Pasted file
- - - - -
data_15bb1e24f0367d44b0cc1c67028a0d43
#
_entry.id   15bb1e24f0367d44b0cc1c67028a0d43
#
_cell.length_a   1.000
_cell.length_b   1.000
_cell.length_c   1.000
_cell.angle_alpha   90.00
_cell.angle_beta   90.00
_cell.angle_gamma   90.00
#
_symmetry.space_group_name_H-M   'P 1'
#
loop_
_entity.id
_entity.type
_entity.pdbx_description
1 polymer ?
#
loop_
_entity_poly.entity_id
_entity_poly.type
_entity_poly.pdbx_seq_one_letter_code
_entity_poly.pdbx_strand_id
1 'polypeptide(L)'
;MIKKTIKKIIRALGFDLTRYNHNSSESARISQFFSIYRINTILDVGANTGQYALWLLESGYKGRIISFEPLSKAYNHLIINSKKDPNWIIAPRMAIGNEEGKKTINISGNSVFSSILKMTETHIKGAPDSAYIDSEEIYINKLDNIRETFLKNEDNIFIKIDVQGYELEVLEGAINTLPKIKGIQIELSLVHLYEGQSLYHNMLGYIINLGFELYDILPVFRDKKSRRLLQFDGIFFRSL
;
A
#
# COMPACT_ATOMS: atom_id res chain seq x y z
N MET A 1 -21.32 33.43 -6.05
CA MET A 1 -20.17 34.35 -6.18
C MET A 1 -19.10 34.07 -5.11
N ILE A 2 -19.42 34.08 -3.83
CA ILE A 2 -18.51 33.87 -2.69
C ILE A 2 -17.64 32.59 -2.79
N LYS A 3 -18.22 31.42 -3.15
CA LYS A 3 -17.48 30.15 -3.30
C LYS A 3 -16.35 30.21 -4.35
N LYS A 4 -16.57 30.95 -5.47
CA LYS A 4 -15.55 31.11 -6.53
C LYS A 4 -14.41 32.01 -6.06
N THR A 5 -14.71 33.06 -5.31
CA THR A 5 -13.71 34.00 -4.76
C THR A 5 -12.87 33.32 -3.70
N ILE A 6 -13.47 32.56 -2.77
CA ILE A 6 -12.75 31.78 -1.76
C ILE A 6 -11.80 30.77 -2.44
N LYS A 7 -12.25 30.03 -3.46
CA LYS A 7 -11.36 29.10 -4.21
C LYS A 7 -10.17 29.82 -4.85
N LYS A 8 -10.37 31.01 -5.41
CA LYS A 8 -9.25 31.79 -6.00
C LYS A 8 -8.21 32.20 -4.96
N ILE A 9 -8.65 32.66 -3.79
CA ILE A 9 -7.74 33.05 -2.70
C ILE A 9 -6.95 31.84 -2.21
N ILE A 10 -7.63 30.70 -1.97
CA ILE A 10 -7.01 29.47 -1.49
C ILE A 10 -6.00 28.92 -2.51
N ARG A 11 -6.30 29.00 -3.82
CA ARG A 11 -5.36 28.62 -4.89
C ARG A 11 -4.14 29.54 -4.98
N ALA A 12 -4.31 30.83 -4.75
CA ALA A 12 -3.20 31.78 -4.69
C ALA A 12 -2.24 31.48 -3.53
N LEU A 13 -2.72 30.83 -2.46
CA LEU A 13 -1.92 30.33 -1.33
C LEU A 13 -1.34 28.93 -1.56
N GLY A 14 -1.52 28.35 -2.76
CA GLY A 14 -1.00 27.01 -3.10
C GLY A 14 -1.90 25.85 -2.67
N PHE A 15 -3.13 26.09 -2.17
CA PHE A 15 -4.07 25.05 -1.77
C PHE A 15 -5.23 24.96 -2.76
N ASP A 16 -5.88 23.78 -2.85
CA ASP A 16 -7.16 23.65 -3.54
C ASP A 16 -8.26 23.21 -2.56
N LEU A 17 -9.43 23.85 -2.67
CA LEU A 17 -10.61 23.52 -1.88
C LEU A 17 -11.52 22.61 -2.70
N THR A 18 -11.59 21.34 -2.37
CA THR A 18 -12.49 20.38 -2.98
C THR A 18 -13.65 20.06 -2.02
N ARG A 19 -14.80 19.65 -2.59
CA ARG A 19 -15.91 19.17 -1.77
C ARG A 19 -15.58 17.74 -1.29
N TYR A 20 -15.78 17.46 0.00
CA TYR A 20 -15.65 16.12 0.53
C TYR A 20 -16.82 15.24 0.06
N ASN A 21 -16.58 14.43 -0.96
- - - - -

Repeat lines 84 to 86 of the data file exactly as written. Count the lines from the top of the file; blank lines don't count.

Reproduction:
C THR A 18 -13.65 20.06 -2.02
N ARG A 19 -14.80 19.65 -2.59
CA ARG A 19 -15.91 19.17 -1.77